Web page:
WASHINGTON, Dec. 10 (UPI) -- House and Senate negotiators have agreed on an $85 billion budget to fund the U.S. government through Jan. 15, Rep. Paul Ryan, R-Wis., said Tuesday.
Appearing alongside U.S. Sen. Patty Murray, D-Wash., who Ryan said he'd been discussing the budget with all year long, the 2012 Republican vice presidential nominee and House Budget Committee chairman told reporters the deal would cut the deficit by $20 billion over 10 years without raising taxes.
"I am very proud to stand here today with Chairman Ryan to say that we have broken through the gridlock," Murray, the Senate Budget Committee chairwoman, said, calling the deal "an important step in helping to heal some of the wounds here in Congress and show we can do something without another crisis around the corner."
The agreement does not include an extension of long-term unemployment benefits, which was a major priority for Democrats, the Washington Post reported.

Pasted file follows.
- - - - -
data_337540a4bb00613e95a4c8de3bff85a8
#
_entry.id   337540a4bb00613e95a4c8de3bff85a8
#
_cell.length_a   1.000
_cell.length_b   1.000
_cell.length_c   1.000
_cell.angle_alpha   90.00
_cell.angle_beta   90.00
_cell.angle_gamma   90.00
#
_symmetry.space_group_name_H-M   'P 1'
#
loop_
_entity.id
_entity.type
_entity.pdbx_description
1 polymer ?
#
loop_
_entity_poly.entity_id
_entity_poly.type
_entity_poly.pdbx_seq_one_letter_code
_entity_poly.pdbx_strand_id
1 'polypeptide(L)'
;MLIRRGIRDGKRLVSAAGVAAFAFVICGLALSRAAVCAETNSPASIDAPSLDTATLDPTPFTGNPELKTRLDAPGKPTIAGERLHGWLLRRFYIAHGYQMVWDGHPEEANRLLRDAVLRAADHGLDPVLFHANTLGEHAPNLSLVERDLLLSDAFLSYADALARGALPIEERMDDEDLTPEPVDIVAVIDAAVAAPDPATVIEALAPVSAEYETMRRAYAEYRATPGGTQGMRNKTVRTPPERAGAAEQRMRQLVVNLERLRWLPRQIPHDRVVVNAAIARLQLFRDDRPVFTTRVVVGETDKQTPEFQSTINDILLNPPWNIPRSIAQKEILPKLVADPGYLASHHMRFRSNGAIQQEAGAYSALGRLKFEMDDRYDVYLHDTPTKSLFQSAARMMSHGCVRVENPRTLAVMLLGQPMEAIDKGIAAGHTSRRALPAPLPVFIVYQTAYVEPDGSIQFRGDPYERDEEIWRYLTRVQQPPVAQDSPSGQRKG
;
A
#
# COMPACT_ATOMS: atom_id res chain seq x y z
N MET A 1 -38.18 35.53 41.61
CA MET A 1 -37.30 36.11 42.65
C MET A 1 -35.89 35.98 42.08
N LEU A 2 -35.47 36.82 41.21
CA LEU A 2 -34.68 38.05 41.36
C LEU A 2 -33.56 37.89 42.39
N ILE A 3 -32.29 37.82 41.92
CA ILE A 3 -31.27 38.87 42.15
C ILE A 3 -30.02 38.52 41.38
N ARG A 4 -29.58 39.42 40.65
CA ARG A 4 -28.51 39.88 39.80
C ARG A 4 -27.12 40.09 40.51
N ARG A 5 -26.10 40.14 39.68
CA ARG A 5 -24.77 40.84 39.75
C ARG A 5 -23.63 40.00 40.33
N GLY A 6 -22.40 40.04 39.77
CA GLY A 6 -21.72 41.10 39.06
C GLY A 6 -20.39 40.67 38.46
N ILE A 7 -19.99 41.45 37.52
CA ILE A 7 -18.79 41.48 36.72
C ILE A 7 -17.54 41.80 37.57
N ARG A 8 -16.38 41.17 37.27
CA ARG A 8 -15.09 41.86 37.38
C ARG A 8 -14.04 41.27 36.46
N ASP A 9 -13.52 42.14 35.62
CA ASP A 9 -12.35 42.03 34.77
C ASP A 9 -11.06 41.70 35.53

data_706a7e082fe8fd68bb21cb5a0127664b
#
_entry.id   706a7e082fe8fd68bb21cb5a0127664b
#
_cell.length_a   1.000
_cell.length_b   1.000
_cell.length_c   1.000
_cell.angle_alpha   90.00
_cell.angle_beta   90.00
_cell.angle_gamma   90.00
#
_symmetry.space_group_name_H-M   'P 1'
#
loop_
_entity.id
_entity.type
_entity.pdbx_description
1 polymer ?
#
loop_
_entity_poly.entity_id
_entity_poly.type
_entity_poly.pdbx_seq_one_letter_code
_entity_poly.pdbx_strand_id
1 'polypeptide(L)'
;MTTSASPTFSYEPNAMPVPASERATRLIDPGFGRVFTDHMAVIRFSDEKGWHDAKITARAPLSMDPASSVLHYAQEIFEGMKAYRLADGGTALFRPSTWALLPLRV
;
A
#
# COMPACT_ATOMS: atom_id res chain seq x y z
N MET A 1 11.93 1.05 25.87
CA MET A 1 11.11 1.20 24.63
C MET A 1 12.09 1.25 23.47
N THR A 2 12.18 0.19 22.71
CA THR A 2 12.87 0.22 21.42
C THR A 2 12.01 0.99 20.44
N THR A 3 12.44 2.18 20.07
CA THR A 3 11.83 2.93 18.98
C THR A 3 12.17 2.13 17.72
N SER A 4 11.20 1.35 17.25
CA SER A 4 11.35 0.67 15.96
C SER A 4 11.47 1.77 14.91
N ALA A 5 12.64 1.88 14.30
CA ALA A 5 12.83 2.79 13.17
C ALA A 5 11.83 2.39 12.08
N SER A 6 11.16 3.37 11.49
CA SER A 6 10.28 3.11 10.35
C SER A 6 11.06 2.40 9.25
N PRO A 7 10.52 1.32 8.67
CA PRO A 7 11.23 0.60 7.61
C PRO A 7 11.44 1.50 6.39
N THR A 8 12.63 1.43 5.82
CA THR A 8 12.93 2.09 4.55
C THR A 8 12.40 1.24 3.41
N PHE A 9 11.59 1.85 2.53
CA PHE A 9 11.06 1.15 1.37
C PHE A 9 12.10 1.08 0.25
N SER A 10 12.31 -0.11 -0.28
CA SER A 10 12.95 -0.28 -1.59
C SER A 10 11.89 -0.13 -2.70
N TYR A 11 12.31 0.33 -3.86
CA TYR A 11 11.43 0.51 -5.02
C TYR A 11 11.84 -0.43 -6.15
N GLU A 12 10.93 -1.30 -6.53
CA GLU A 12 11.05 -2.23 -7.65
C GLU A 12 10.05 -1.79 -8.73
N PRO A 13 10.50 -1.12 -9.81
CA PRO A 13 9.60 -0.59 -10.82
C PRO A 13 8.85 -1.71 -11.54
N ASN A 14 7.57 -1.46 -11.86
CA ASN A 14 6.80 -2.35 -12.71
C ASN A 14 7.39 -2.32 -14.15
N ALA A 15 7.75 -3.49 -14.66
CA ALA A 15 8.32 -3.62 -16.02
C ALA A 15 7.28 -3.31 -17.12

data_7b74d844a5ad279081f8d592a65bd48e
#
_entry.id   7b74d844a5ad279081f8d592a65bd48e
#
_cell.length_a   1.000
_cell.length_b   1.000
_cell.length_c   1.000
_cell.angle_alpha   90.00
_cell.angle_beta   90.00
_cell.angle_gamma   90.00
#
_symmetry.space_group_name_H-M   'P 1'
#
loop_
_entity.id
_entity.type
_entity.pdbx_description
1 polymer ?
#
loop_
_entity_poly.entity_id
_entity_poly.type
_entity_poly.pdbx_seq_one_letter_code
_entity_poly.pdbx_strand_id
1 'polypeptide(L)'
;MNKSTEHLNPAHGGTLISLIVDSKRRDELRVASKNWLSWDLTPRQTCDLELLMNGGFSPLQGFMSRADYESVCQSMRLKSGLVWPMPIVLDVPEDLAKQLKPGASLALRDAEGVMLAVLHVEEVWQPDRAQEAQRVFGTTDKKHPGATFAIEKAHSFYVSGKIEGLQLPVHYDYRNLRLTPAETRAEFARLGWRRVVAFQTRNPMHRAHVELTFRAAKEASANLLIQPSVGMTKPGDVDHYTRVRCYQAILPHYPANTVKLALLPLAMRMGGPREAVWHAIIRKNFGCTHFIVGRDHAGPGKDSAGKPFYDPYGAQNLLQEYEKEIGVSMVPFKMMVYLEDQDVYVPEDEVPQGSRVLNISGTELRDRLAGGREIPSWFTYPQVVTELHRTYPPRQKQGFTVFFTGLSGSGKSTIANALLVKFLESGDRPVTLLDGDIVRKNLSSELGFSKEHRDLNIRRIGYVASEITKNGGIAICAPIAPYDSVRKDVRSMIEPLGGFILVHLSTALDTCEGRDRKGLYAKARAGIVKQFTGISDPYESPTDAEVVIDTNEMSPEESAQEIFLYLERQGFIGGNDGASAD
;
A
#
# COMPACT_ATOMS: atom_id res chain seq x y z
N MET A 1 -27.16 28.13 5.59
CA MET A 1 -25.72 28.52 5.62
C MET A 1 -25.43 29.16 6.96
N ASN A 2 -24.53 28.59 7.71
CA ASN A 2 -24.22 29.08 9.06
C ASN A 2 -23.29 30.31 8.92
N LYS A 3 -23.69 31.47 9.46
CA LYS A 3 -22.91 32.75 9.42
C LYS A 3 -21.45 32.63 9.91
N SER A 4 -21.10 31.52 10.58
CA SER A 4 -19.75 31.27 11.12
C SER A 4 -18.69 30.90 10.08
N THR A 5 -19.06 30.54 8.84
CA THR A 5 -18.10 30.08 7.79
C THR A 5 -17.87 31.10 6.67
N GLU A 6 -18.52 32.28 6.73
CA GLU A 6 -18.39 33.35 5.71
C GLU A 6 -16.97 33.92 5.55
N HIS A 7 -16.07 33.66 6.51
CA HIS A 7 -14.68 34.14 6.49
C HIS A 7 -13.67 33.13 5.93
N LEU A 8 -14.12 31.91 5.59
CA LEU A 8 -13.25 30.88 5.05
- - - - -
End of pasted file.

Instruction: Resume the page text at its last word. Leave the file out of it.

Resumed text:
The deal would repeal parts of the severe agency spending cuts known as the sequester, replacing them with $63 billion in cuts to federal-worker and military pensions, higher payments for federal insurance of private pensions and increased fees for airline travelers.
Ryan said the agreement is "a clear improvement on the status quo."
President Obama called the deal a "good first step."
"This agreement replaces a portion of the across-the-board spending cuts known as "the sequester" that have harmed students, seniors, and middle-class families and served as a mindless drag on our economy over the last year," Obama said in a statement.
"It's balanced, and includes targeted fee increases and spending cuts designed in a way that doesn't hurt our economy or break the ironclad promises we've made to our seniors. It does all this while slightly reducing our deficits over time. ... And because it's the first budget that leaders of both parties have agreed to in a few years, the American people should not have to endure the pain of another government shutdown for the next two years," Obama said.
The House could vote on the measure as soon as Thursday.